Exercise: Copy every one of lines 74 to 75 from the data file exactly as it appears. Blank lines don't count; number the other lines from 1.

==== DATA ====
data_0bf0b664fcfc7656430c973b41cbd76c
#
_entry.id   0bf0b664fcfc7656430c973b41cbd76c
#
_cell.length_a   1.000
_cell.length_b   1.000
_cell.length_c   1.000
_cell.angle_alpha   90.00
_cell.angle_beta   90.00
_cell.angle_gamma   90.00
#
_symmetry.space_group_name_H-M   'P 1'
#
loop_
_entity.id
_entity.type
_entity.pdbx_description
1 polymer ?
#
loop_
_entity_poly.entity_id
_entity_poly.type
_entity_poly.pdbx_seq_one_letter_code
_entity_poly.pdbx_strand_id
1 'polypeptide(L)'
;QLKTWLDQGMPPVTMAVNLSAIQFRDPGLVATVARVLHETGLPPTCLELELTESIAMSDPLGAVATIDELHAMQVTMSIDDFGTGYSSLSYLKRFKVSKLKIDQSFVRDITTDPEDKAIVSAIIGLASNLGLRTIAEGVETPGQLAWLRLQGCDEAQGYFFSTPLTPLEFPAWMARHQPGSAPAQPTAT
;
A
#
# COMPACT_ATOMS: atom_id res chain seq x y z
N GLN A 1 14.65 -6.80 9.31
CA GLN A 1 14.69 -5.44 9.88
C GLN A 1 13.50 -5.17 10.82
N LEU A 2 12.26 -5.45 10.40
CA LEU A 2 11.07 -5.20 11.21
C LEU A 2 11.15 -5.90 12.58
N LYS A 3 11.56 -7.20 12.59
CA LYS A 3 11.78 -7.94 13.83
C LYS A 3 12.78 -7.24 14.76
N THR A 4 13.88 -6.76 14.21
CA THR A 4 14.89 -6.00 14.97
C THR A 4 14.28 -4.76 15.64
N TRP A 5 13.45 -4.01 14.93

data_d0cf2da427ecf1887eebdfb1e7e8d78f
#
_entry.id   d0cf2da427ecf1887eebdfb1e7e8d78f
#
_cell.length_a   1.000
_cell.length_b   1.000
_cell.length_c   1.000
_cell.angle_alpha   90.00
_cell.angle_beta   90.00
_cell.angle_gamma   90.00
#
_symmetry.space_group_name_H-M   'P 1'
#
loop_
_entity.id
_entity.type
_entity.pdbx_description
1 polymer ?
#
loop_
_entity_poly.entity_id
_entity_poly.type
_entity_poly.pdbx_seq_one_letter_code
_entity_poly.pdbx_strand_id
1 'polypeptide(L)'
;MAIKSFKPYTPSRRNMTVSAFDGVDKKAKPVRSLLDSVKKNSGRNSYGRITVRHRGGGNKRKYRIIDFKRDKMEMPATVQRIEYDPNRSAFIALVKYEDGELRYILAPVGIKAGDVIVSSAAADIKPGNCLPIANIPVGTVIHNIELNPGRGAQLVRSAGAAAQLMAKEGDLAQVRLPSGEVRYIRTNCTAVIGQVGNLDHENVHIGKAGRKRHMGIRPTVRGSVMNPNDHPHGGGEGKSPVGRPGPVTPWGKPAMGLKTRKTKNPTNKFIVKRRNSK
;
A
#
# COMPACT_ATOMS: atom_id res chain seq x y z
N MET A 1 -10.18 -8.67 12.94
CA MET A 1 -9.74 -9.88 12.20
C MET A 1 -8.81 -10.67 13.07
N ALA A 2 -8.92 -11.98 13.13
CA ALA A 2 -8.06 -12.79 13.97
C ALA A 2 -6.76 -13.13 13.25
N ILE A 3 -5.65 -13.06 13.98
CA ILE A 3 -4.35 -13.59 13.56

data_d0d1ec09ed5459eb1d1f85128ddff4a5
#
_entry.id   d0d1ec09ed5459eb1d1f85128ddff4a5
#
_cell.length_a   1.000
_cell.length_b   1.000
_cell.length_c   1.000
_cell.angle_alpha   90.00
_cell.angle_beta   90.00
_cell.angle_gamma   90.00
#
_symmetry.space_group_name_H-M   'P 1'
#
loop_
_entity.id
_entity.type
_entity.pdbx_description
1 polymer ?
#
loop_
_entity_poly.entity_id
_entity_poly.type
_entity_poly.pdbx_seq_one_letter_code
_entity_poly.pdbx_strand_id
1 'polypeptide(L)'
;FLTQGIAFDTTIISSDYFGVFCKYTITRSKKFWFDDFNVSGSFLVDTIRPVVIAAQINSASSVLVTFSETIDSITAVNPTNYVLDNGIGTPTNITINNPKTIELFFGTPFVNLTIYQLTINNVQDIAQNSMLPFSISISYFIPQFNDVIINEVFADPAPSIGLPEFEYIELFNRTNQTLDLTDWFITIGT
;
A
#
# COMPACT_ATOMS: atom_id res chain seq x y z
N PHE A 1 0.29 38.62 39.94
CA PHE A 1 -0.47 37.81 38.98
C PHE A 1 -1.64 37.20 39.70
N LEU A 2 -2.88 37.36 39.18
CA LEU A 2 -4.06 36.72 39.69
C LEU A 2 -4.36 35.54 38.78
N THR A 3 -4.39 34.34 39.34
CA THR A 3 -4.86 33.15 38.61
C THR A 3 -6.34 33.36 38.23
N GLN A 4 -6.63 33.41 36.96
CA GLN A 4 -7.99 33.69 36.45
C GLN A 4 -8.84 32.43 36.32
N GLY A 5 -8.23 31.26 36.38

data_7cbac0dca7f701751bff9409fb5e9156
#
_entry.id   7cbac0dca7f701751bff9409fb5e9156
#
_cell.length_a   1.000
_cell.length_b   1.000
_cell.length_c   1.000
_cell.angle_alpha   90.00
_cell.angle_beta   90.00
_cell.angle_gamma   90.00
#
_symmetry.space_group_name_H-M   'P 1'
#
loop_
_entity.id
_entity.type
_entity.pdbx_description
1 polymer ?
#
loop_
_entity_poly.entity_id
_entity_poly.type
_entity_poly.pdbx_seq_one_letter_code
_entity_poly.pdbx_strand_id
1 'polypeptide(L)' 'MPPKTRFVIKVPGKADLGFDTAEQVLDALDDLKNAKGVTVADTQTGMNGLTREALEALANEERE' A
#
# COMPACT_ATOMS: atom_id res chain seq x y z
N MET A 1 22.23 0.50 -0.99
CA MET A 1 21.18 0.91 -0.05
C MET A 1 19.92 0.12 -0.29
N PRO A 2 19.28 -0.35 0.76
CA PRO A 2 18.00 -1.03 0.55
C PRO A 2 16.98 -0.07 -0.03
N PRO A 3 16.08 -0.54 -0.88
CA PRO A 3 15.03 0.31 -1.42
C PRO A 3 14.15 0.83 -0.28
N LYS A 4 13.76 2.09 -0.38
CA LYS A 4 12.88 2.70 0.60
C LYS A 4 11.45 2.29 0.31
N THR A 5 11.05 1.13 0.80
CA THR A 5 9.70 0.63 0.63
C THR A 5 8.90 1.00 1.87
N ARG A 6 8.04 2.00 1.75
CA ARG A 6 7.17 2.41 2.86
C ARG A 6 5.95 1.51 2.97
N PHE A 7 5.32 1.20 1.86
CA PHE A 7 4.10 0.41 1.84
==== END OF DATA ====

N MET A 1 -10.18 -8.67 12.94
CA MET A 1 -9.74 -9.88 12.20